Unidentified Piece of Metal

This piece of metal came with a few cuts and ornaments that I purchased recently. I would appreciate any help identifying just what it is.

It is made of lead and is 7/16” square at its base (not an exact 30 points so I question if it is from a font, or even of use in a print shop). As the pictures show, from the square base moving up, there is a taper and the metal then forms a cone, which terminates in a point. Where the taper begins and the shape changes from a square to a circle, there are concentric circles that get smaller as the metal reaches its point.

The point appears to be type-high (I did not measure it with a micrometer), and I thought it might be either (a) a fancy quad or (b) some sort of register mark, but its odd size and the fact that it comes to such a sever point do not indicate that either of those would have been the use of this piece of metal.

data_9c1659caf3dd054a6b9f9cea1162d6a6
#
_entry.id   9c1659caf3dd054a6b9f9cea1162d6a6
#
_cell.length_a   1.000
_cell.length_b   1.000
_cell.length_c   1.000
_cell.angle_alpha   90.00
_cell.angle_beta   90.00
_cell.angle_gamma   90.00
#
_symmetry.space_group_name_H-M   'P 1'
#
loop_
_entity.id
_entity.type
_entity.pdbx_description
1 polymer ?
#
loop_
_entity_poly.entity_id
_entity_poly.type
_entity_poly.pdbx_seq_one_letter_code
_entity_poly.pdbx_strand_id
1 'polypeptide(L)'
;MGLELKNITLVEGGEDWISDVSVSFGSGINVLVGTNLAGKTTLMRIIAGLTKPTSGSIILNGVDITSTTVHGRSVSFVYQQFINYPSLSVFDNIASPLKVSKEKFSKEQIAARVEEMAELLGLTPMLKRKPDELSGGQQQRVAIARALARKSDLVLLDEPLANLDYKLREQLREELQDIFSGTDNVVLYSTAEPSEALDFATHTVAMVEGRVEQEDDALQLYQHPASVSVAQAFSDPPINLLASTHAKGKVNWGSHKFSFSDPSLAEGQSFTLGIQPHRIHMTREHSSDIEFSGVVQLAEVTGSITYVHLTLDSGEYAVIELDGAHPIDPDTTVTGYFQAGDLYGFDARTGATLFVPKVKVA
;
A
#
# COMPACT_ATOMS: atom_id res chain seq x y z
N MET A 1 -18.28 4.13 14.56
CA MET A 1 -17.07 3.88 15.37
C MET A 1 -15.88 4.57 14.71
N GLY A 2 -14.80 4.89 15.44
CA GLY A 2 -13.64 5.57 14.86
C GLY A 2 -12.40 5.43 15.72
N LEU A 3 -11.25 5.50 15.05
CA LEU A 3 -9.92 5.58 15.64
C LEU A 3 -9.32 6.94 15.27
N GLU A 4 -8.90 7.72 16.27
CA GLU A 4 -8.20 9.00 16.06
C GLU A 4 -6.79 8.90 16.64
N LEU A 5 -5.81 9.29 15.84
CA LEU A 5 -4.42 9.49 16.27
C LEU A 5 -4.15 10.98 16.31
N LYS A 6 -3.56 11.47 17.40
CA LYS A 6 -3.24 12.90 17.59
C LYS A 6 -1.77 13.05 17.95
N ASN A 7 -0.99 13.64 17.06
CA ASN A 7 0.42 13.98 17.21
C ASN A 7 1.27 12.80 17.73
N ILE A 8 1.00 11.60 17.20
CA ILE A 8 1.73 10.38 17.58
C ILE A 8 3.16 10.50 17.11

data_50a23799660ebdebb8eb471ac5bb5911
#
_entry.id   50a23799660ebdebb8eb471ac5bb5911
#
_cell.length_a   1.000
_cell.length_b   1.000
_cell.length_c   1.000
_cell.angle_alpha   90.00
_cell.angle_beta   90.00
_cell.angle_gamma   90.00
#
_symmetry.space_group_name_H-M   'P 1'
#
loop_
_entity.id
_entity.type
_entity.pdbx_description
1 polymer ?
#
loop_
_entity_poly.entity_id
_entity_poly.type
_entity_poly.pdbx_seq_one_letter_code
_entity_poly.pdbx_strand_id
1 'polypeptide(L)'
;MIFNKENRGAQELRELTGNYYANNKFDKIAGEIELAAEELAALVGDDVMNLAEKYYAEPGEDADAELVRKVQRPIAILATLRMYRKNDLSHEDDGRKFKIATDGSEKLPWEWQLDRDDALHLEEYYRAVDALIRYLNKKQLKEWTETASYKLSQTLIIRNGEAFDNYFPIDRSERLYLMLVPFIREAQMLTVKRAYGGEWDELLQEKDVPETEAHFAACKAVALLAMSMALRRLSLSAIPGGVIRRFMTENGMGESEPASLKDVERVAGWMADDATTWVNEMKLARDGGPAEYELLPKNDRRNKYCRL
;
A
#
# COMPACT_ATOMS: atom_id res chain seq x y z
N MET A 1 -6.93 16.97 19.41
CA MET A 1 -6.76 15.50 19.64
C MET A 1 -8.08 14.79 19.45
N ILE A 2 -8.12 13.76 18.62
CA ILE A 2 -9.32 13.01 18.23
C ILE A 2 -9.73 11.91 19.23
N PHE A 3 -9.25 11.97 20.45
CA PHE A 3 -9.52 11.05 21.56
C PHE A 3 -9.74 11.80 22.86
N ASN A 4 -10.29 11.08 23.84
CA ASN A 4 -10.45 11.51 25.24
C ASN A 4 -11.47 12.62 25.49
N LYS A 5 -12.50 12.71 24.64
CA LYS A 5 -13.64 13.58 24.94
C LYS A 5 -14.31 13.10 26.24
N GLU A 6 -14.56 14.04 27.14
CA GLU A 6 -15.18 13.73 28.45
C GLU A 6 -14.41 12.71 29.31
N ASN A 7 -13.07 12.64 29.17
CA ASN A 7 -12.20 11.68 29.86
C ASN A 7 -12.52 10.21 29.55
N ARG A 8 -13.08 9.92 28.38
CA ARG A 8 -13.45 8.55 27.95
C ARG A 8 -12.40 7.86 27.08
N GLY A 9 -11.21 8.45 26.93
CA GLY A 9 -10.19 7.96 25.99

There are no pin or marks of any kind to identify it.

Any ideas?
—Jim DiRisio
The Norlu Press

image: OddMetal1.JPG


image: OddMetal2.JPG


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It’s a punch used for cutting holes. I doubt it’s lead. The round top is spring loaded and recedes into the hole upon impression. The ball at top is probably frozen because it hasn’t been used for a long time.

Pat’s correct—these are locked up in a chase and can punch holes in the appropriate place at the same time the bill head, invoice, or similar is being printed. An interesting item that has little or no practical use today. The depressable ball would get inked, and the inked image gets cut out when the impression is made—what happens to all those little round pieces of paper is what makes these messy to use.

Thanks for the expertise! I will try working the detent to get it loose.

I own some of these, and indeed the body is in lead.